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  Services » Publications » Technical reports - by year » tr201137

Strategic assessment of the impacts of climate change on the Waikato region

On this page: Abstract, table of contents

Report: TR 2011/37

Author: Y Li, L Storey, W Ye and JF Bornman (University of Waikato)

Abstract

Climate change will modify average climate and climate variability, thereby modifying the frequency and intensity of existing risks and hazards, as well as introducing some long-term shifts in climate regimes across New Zealand (MfE, 2008; IPCC, 2007b).

Local government agencies are responsible for a range of functions that may be affected by climate change. For regional councils, these functions  include management of regional water and land resources, biosecurity, natural hazards management, emergency management, and regional land transport. Local authorities own community assets that may be vulnerable to climate change effects (MfE, 2008).

Based on this recognition, Waikato Regional Council requested a strategic assessment of the impacts of climate change on the Waikato region. The results in this assessment are intended to show the broad patterns of change for the region both in terms of
projections of spatially-explicit climate changes and climate variability and extremes. They are also intended to provide strategic information that is relevant to planning adaptation strategies for the region.

Strategic assessment of the impacts of climate change on the Waikato region (2 mb)

Table of contents

  Executive summary 2
  Table of contents 4
  List of figures 5
  List of tables 7
  Glossary 8
1 Introduction 10
2 Baseline and future climate changes in the Waikato region 12
2.1 Mean temperature and precipitation changes 14
2.1.1 Introduction 14
2.1.2 Methodology and data 15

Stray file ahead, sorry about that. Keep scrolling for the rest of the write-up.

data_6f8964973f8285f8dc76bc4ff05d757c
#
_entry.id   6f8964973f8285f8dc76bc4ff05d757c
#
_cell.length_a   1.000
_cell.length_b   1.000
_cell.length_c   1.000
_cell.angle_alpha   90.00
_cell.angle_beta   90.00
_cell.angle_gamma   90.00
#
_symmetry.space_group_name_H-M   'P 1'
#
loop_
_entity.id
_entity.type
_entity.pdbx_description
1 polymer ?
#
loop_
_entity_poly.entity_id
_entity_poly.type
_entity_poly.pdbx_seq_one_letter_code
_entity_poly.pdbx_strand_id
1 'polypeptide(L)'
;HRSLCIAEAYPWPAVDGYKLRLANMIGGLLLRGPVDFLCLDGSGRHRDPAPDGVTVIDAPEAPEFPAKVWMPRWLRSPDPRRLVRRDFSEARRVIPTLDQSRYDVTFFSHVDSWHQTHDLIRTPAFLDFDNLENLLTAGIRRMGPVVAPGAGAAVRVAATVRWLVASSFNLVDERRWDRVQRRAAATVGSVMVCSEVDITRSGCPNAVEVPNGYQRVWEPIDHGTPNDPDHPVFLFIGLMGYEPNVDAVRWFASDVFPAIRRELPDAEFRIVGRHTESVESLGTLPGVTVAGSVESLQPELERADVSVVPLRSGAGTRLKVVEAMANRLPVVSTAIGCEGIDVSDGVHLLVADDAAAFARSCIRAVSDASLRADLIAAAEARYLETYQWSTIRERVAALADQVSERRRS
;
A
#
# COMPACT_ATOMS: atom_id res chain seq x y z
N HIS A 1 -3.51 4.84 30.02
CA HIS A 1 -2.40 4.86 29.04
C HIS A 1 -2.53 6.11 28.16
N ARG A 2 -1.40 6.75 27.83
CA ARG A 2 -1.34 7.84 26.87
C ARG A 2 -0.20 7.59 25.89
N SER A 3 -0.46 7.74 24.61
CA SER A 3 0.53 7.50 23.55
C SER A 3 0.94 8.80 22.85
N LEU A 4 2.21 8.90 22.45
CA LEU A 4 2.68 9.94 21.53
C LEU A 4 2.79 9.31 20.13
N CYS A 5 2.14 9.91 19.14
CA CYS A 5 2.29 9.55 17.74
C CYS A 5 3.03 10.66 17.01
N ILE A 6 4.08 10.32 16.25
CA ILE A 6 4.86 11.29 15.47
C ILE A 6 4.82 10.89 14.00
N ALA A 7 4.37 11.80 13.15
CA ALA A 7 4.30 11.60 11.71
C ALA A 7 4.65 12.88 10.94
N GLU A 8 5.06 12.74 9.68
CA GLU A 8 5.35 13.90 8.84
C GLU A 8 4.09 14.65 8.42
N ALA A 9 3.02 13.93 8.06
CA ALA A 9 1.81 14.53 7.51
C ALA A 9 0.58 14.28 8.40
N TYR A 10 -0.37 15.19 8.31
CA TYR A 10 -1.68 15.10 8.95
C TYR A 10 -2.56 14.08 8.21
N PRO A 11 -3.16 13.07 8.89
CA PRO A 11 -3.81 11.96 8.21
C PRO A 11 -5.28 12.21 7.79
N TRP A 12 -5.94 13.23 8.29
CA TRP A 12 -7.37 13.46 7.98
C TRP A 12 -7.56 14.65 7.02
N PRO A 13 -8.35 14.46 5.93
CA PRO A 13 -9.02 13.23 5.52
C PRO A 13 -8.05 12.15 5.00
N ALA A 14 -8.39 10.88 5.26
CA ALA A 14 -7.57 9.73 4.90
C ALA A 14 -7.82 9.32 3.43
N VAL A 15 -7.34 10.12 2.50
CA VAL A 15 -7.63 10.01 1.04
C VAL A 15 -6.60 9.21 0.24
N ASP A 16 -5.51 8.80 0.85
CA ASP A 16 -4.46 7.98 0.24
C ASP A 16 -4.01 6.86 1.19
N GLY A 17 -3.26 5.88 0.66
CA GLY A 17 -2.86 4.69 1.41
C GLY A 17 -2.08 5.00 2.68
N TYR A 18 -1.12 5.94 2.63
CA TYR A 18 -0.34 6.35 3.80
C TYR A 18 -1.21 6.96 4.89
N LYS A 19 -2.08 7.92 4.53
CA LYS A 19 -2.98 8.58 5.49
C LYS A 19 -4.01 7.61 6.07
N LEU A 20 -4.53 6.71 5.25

2.1.3 Results 15
2.1.4 Discussion and conclusions 21
2.2 Extreme precipitation and change 22
2.2.1 Introduction 22
2.2.2 Methodology and data 22
2.2.3 Results 23
2.2.4 Discussion and conclusions 27
2.3 Peak streamflow change 27
2.3.1 Introduction 27
2.3.2 Methodology and data 27
2.3.3 Results 29
2.3.4 Discussion and conclusions 30
2.4 Potential evaporation deficit (PED) 31
2.4.1 Introduction 31
2.4.2 Methodology and data 31
2.4.3 Results 31
2.4.4 Discussion and conclusions 35
2.5 Temperature-humidity index (THI) 36
2.5.1 Introduction 36
2.5.2 Methodology and data 36
2.5.3 Results 37
2.5.4 Discussion and conclusions 40
2.6 Growing degree days (GDD) 41
2.6.1 Introduction 41
2.6.2 Methodology and data 41
2.6.3 Results 41
2.6.4 Discussion and conclusions 44
2.7 Sea level rise 44
2.7.1 Introduction 44
2.7.2 Methodology and data 44
2.7.3 Results 44
2.7.4 Discussion and conclusions 46
3 Conclusions 46
4 Recommendations and future research direction 48
5 Appendices 54
  Appendix 1: Pattern scaling methodology 54
  Appendix 2: SRES emissions scenarios (IPCC, 2000) 55
  Appendix 3: Methodology for extreme precipitation event analysis based on daily GCM data 56
   Appendix 4: Computation of the potential evapotranspiration deficit (PED) 60
  Appendix 5: Calculation of the temperature humidity index (THI) 61
  Appendix 6: Methodology for generating sea level rise patterns 61
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